LONDON (Reuters) - The leader of Britain’s opposition Labour Party, Jeremy Corbyn, apologised on Sunday for anti-Semitism within his party, as he faced the prospect of protests over a perceived failure to act on such incidents in the past.
“We recognise that anti-Semitism has occurred in pockets within the Labour Party, causing pain and hurt to our Jewish community in the Labour Party and the rest of the country,” Corbyn said in a statement posted on Facebook.
“I am sincerely sorry for the pain which has been caused.”
Labour has faced persistent criticism in recent years for anti-Semitic comments made by party members and even lawmakers. Corbyn himself was criticised last week for a comment made in 2012 showing solidarity with the creator of a mural deemed by many to be anti-Semitic.
He responded on Friday by saying he wished he had looked at the contents of the mural more closely, and condemning it. But that apology fell short for some, with one Jewish lawmaker in his party describing it as “wholly inadequate”.
The row, coupled with persistent ideological differences within Labour over Brexit, threatens to break the delicate truce Corbyn’s left-wing leadership had earned from more centrist elements of his party after a stronger than expected performance in last summer’s election.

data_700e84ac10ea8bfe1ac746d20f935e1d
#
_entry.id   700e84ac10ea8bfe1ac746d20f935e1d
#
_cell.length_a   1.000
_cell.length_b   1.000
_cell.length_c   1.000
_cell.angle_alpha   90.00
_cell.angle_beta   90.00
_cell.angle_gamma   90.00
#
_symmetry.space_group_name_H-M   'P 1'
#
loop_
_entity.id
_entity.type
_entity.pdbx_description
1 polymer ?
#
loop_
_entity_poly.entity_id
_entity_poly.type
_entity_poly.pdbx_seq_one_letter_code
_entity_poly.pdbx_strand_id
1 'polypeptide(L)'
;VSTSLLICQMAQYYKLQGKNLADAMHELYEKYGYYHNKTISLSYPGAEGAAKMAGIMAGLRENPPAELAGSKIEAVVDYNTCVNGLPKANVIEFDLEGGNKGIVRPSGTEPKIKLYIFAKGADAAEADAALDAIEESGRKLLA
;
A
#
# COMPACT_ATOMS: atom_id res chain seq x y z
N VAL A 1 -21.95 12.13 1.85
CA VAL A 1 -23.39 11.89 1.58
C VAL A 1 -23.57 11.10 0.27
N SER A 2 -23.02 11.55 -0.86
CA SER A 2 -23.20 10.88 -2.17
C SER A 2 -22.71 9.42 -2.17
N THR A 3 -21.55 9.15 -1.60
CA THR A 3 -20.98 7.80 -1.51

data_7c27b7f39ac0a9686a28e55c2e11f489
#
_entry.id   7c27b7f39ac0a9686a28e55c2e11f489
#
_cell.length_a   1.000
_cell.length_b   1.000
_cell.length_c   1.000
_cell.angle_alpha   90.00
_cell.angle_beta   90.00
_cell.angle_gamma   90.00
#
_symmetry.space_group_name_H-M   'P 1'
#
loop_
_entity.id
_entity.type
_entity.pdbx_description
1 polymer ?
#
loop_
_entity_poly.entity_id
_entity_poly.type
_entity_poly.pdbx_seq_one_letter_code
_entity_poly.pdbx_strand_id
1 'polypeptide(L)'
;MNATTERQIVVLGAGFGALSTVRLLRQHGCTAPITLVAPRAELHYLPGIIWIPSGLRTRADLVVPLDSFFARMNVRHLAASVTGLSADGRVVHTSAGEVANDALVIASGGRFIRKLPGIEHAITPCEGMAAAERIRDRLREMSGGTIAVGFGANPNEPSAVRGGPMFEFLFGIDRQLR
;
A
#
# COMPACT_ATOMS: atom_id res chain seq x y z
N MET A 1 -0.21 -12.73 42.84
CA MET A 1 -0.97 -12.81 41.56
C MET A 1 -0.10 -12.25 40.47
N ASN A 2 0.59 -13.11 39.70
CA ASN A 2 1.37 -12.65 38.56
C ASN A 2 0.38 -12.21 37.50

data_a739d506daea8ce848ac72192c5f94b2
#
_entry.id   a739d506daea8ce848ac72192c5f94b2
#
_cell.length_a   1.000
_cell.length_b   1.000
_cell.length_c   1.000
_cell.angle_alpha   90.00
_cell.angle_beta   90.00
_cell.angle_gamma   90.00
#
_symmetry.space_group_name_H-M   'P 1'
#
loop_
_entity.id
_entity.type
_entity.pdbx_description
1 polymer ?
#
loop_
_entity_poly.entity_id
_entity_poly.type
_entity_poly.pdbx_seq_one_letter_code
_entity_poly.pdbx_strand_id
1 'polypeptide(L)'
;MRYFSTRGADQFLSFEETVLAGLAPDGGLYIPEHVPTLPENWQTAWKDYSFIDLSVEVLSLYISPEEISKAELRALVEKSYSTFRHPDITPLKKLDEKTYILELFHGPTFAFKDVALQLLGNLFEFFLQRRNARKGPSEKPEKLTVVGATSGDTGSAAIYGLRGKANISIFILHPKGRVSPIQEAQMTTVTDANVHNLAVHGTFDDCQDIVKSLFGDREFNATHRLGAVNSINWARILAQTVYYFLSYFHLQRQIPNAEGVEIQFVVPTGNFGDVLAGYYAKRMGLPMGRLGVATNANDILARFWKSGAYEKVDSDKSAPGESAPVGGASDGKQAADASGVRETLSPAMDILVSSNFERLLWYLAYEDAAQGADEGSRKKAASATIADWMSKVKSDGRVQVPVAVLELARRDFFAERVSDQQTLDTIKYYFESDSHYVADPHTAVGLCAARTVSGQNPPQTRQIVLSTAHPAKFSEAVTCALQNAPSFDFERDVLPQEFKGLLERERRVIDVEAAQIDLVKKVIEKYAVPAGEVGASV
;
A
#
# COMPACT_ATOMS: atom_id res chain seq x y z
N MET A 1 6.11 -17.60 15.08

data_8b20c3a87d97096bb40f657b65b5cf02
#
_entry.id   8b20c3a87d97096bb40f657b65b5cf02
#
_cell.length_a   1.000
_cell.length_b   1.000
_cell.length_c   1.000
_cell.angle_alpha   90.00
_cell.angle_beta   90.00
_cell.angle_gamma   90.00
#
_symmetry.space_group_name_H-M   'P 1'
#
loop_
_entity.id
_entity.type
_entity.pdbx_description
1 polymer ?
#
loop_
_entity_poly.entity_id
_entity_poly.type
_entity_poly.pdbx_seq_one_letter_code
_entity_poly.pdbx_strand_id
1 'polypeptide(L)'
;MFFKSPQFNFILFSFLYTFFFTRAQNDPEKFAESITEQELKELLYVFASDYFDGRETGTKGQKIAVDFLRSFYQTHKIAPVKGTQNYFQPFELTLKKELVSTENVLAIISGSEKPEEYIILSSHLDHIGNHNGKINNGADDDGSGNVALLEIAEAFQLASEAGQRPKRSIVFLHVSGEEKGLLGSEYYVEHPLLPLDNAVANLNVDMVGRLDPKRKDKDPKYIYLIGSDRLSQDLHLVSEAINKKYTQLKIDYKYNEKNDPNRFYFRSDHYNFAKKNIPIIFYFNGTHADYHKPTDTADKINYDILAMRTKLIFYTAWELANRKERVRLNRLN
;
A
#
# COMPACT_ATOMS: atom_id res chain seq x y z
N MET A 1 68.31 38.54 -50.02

Before Corbyn’s statement, Jewish community leaders had announced a protest outside parliament on Monday.
“He never sees or understands the anti-Semitism, whether it is from overseas terrorist groups or local Facebook groups,” said a joint statement from two groups representing the community: The Jewish Leadership Council and The Board of Deputies of British Jews.
Corbyn’s Sunday statement did not address the mural comments any further, but he said: “Labour is an anti-racist party and I utterly condemn anti-Semitism, which is why as leader of the Labour Party I want to be clear that I will not tolerate any form of anti-Semitism that exists in and around our movement.”
Corbyn also said he would be meeting with Jewish representatives over the coming days.
Reporting by William James; Editing by Matthew Mpoke Bigg